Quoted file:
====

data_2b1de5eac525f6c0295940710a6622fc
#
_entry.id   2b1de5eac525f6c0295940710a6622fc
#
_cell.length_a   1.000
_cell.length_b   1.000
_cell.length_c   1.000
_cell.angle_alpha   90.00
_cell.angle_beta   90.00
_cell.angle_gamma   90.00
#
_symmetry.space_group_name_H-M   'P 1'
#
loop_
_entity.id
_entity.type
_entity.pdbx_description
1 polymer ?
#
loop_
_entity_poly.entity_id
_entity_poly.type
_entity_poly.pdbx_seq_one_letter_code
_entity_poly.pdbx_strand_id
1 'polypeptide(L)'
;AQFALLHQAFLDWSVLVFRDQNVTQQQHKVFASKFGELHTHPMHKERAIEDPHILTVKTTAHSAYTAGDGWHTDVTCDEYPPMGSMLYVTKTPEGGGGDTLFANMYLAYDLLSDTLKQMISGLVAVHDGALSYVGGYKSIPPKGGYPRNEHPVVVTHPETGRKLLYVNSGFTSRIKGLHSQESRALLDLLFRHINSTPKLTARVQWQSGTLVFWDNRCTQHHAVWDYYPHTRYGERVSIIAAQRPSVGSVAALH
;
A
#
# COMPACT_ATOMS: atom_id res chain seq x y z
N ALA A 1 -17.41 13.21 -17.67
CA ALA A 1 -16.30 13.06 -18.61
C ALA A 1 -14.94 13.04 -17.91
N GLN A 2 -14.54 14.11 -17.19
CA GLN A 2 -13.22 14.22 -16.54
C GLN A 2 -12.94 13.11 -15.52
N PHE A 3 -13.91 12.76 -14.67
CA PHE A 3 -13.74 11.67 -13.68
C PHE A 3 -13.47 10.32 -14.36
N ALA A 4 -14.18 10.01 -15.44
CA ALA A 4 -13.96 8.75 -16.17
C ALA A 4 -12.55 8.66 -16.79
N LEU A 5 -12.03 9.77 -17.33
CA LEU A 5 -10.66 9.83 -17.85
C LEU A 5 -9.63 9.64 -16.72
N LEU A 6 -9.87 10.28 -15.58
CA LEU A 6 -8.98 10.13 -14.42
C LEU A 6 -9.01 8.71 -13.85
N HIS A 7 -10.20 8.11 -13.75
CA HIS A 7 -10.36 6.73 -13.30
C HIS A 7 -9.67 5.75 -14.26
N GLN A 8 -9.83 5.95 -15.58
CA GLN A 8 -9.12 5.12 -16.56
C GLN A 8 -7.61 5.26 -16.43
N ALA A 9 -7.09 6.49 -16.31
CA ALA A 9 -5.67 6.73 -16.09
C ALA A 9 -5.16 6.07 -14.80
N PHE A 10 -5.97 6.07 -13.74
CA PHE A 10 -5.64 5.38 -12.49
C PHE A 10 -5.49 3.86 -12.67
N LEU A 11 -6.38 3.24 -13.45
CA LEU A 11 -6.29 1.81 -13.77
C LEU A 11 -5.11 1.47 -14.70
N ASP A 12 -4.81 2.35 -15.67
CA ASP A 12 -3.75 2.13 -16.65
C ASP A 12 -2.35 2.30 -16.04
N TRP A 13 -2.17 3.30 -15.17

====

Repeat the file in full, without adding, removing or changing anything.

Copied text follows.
data_2b1de5eac525f6c0295940710a6622fc
#
_entry.id   2b1de5eac525f6c0295940710a6622fc
#
_cell.length_a   1.000
_cell.length_b   1.000
_cell.length_c   1.000
_cell.angle_alpha   90.00
_cell.angle_beta   90.00
_cell.angle_gamma   90.00
#
_symmetry.space_group_name_H-M   'P 1'
#
loop_
_entity.id
_entity.type
_entity.pdbx_description
1 polymer ?
#
loop_
_entity_poly.entity_id
_entity_poly.type
_entity_poly.pdbx_seq_one_letter_code
_entity_poly.pdbx_strand_id
1 'polypeptide(L)'
;AQFALLHQAFLDWSVLVFRDQNVTQQQHKVFASKFGELHTHPMHKERAIEDPHILTVKTTAHSAYTAGDGWHTDVTCDEYPPMGSMLYVTKTPEGGGGDTLFANMYLAYDLLSDTLKQMISGLVAVHDGALSYVGGYKSIPPKGGYPRNEHPVVVTHPETGRKLLYVNSGFTSRIKGLHSQESRALLDLLFRHINSTPKLTARVQWQSGTLVFWDNRCTQHHAVWDYYPHTRYGERVSIIAAQRPSVGSVAALH
;
A
#
# COMPACT_ATOMS: atom_id res chain seq x y z
N ALA A 1 -17.41 13.21 -17.67
CA ALA A 1 -16.30 13.06 -18.61
C ALA A 1 -14.94 13.04 -17.91
N GLN A 2 -14.54 14.11 -17.19
CA GLN A 2 -13.22 14.22 -16.54
C GLN A 2 -12.94 13.11 -15.52
N PHE A 3 -13.91 12.76 -14.67
CA PHE A 3 -13.74 11.67 -13.68
C PHE A 3 -13.47 10.32 -14.36
N ALA A 4 -14.18 10.01 -15.44
CA ALA A 4 -13.96 8.75 -16.17
C ALA A 4 -12.55 8.66 -16.79
N LEU A 5 -12.03 9.77 -17.33
CA LEU A 5 -10.66 9.83 -17.85
C LEU A 5 -9.63 9.64 -16.72
N LEU A 6 -9.87 10.28 -15.58
CA LEU A 6 -8.98 10.13 -14.42
C LEU A 6 -9.01 8.71 -13.85
N HIS A 7 -10.20 8.11 -13.75
CA HIS A 7 -10.36 6.73 -13.30
C HIS A 7 -9.67 5.75 -14.26
N GLN A 8 -9.83 5.95 -15.58
CA GLN A 8 -9.12 5.12 -16.56
C GLN A 8 -7.61 5.26 -16.43
N ALA A 9 -7.09 6.49 -16.31
CA ALA A 9 -5.67 6.73 -16.09
C ALA A 9 -5.16 6.07 -14.80
N PHE A 10 -5.97 6.07 -13.74
CA PHE A 10 -5.64 5.38 -12.49
C PHE A 10 -5.49 3.86 -12.67
N LEU A 11 -6.38 3.24 -13.45
CA LEU A 11 -6.29 1.81 -13.77
C LEU A 11 -5.11 1.47 -14.70
N ASP A 12 -4.81 2.35 -15.67
CA ASP A 12 -3.75 2.13 -16.65
C ASP A 12 -2.35 2.30 -16.04
N TRP A 13 -2.17 3.30 -15.17